How an Oriental Area Rug is Made


Learning a little about how oriental area rugs are made will be your first step on the road to becoming a carpet connoisseur.

For the novice buyer, the purchase of an oriental area rug can be an intimidating experience. Oriental carpets come in such a range of colours, styles, and sizes; the wealth of choice can be overwhelming. Doubts about authenticity can give a buyer pause. Gaining knowledge about what to look for when buying a carpet will help cut down on this confusion. The first thing you need to know is how a carpet is made.

Buy an Oriental Area Rug and Connect to an Ancient Tradition

An art form with ancient provenance, the market for oriental carpets continues to thrive. To buy an oriental area rug is to connect with a living, breathing tradition.

An area rug’s link with the past begins with weaving techniques passed down through generations. The simplicity of the weavers’ technique is one reason why it endures, and accounts for the prevalence of carpet making as a cottage industry every area of the Asian world.

The Weft and the Warp: Area Rug Weaving Techniques

Essie Sakhai, is a London-based Persian carpet dealer whose family has been in the trade since 1776. In his book, Oriental Carpets: A Buyer’s Guide, he discusses how rugs are made, noting that using mundane methods, weavers will manage to create a carpet that is “artistically sublime.”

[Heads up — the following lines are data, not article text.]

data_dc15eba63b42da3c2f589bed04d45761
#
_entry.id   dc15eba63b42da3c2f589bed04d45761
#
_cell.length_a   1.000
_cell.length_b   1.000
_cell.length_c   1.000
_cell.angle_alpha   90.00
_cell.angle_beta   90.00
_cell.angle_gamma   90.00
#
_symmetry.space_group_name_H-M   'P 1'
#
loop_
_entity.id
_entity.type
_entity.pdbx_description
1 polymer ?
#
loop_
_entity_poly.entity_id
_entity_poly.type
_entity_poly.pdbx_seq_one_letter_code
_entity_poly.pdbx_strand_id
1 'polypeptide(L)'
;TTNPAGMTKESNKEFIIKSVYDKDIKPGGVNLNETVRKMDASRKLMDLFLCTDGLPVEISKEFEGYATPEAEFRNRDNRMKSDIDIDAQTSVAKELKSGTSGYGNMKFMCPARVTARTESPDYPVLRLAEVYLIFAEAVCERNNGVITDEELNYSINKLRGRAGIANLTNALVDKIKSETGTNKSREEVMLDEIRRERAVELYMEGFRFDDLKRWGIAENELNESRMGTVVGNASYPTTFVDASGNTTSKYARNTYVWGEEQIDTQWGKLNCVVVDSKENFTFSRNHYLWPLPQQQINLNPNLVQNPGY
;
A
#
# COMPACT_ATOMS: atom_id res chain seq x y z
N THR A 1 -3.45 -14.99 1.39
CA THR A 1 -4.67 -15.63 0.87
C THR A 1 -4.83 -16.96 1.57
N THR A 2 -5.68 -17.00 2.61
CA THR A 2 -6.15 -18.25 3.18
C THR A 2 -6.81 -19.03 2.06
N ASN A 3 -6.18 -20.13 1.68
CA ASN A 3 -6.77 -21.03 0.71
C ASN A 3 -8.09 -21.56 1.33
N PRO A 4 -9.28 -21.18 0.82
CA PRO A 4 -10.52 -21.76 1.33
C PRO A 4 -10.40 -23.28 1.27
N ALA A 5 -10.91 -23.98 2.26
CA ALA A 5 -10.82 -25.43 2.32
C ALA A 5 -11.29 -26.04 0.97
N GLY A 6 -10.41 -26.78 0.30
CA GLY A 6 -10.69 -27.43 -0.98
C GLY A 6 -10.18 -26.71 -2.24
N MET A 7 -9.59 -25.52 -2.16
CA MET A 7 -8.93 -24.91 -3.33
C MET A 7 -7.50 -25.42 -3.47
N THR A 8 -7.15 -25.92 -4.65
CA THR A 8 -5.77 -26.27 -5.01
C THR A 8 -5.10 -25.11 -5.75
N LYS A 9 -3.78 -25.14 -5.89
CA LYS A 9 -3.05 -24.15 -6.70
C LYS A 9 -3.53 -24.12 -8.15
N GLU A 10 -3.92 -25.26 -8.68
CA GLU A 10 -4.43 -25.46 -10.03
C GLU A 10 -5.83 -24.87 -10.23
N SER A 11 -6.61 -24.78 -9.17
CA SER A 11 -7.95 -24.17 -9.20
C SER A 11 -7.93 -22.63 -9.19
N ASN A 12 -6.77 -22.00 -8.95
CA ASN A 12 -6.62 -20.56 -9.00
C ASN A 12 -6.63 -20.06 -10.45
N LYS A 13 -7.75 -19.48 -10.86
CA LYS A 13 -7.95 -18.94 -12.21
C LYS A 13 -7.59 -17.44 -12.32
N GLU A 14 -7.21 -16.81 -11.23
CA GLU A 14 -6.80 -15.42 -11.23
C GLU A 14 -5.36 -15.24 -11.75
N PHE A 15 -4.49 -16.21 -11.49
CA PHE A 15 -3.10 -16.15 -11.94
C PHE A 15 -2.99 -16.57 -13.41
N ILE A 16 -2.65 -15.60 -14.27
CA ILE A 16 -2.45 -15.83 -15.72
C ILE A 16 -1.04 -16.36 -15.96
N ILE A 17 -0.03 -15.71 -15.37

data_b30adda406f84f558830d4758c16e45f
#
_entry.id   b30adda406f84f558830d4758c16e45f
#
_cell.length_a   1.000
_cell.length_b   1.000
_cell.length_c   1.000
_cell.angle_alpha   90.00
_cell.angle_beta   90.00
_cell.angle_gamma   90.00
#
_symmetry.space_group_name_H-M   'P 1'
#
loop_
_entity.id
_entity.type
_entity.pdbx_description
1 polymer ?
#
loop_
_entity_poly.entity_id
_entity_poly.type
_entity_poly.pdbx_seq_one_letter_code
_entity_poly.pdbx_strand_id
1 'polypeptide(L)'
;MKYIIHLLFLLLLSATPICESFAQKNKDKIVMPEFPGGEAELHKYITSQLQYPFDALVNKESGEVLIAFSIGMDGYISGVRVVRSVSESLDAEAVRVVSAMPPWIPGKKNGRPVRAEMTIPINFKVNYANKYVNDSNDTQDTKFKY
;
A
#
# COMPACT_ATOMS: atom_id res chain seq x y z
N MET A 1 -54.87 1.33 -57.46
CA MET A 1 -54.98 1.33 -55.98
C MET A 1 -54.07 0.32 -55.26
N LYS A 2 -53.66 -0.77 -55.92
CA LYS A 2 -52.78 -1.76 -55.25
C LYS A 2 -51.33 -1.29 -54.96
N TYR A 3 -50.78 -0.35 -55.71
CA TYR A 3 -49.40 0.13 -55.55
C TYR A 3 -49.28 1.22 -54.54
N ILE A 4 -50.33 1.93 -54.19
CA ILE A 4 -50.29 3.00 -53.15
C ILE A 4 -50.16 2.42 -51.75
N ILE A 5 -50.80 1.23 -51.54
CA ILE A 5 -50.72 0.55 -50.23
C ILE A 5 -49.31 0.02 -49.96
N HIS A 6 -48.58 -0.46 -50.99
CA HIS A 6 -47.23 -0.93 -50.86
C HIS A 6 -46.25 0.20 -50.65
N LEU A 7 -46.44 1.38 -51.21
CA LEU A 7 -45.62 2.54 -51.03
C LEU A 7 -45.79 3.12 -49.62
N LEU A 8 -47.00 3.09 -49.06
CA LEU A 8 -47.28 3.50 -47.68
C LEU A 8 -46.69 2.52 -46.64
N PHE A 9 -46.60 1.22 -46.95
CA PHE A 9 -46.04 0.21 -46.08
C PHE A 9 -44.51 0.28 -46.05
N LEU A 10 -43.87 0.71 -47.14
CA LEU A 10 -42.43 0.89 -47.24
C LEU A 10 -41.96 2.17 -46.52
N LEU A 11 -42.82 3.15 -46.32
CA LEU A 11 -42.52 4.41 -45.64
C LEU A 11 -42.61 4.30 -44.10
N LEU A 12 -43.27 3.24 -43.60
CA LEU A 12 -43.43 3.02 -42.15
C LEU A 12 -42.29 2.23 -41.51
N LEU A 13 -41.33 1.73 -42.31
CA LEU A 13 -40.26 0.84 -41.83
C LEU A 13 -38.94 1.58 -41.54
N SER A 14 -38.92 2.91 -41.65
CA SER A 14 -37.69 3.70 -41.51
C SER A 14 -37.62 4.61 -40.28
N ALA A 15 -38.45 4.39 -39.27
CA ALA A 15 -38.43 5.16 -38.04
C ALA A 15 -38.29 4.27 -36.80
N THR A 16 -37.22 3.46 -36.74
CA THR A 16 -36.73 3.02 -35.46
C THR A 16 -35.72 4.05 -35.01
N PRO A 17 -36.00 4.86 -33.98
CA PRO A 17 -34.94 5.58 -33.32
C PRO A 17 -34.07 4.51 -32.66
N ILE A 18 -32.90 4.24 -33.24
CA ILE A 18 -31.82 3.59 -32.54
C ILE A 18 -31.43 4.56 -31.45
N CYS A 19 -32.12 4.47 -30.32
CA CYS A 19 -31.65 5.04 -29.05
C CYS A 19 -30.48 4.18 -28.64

Little equipment is required. Weavers’ construct a loom, which in its simplest form can consist of “nothing more than two stout poles, often poplar trunks.” Between these poles, a weaver stretches long threads of wool lengthwise, to form the warp of the carpet. Weft strings are then threaded crosswise through the warp. Eventually, the shaggy pile ends of the knots will be cut off at a length of approximately one inch (2.5 centimeters) to create the pile of the carpet.

The Two Different Kinds of Knots

A weave of weft and warp threads forms the foundation of a rug, called a kilim. Next, a weaver begins the process of tying the thousands of knots that will eventually form the pile of the carpet. As carpet expert P.R.J. Ford notes, “aside from a distinctive knot used in Tibet,” rug weavers use only two kinds of knots: the Turkish and the Persian.

According to Essie Sakhai, knowing the two different knot types will be important to establishing a carpet’s provenance. “Although Persian weavers do not always use the Persian knot, nor Turkish weavers the Turkish knot, individual weavers will always use the same kind of knot.”

Persian and Turkish Forms of Knots

Turkish knots are also called symmetrical knots. Persian knots are also called asymmetrical knots. In general, the distinction between the two knots is that the Persian knot half staggers the warp, while in a Turkish knot, the warps remain side-by-side. The regularity of the Turkish knot produces a flatter carpet; a Persian knot allows for a more complex curvilinear carpet design. Otherwise, the distinction between the two types of knots has no bearing on the value of the carpet.

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